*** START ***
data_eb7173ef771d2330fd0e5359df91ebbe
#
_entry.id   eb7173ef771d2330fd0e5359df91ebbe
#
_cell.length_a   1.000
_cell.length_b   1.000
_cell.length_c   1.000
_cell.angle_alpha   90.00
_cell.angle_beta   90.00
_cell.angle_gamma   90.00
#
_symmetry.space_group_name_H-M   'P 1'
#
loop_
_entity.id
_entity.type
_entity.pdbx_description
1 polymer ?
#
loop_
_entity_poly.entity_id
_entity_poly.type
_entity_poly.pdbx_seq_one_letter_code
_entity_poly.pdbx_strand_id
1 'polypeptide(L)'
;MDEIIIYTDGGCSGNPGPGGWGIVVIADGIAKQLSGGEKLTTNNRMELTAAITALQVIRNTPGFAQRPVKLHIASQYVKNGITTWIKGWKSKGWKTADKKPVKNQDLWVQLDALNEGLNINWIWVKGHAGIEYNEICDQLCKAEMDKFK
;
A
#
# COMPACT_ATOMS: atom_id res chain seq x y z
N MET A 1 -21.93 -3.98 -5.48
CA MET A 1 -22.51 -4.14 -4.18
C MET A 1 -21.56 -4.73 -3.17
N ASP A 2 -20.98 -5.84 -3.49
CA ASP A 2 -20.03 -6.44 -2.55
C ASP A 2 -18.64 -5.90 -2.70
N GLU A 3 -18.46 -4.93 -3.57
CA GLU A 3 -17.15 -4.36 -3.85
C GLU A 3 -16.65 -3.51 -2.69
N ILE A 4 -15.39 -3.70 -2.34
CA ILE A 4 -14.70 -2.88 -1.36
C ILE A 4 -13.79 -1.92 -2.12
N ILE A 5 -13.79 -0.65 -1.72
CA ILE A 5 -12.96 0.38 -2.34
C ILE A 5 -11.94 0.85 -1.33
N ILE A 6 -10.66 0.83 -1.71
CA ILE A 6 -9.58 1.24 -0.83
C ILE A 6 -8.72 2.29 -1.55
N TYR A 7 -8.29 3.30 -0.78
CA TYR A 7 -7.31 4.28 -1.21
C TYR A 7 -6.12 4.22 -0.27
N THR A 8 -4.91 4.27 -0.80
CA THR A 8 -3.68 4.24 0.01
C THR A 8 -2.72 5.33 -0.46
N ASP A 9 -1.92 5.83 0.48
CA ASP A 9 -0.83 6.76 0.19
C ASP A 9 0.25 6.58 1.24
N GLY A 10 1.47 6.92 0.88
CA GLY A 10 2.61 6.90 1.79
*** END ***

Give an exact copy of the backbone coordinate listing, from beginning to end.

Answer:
data_eb7173ef771d2330fd0e5359df91ebbe
#
_entry.id   eb7173ef771d2330fd0e5359df91ebbe
#
_cell.length_a   1.000
_cell.length_b   1.000
_cell.length_c   1.000
_cell.angle_alpha   90.00
_cell.angle_beta   90.00
_cell.angle_gamma   90.00
#
_symmetry.space_group_name_H-M   'P 1'
#
loop_
_entity.id
_entity.type
_entity.pdbx_description
1 polymer ?
#
loop_
_entity_poly.entity_id
_entity_poly.type
_entity_poly.pdbx_seq_one_letter_code
_entity_poly.pdbx_strand_id
1 'polypeptide(L)'
;MDEIIIYTDGGCSGNPGPGGWGIVVIADGIAKQLSGGEKLTTNNRMELTAAITALQVIRNTPGFAQRPVKLHIASQYVKNGITTWIKGWKSKGWKTADKKPVKNQDLWVQLDALNEGLNINWIWVKGHAGIEYNEICDQLCKAEMDKFK
;
A
#
# COMPACT_ATOMS: atom_id res chain seq x y z
N MET A 1 -21.93 -3.98 -5.48
CA MET A 1 -22.51 -4.14 -4.18
C MET A 1 -21.56 -4.73 -3.17
N ASP A 2 -20.98 -5.84 -3.49
CA ASP A 2 -20.03 -6.44 -2.55
C ASP A 2 -18.64 -5.90 -2.70
N GLU A 3 -18.46 -4.93 -3.57
CA GLU A 3 -17.15 -4.36 -3.85
C GLU A 3 -16.65 -3.51 -2.69
N ILE A 4 -15.39 -3.70 -2.34
CA ILE A 4 -14.70 -2.88 -1.36
C ILE A 4 -13.79 -1.92 -2.12
N ILE A 5 -13.79 -0.65 -1.72
CA ILE A 5 -12.96 0.38 -2.34
C ILE A 5 -11.94 0.85 -1.33
N ILE A 6 -10.66 0.83 -1.71
CA ILE A 6 -9.58 1.24 -0.83
C ILE A 6 -8.72 2.29 -1.55
N TYR A 7 -8.29 3.30 -0.78
CA TYR A 7 -7.31 4.28 -1.21
C TYR A 7 -6.12 4.22 -0.27
N THR A 8 -4.91 4.27 -0.80
CA THR A 8 -3.68 4.24 0.01
C THR A 8 -2.72 5.33 -0.46
N ASP A 9 -1.92 5.83 0.48
CA ASP A 9 -0.83 6.76 0.19
C ASP A 9 0.25 6.58 1.24
N GLY A 10 1.47 6.92 0.88
CA GLY A 10 2.61 6.90 1.79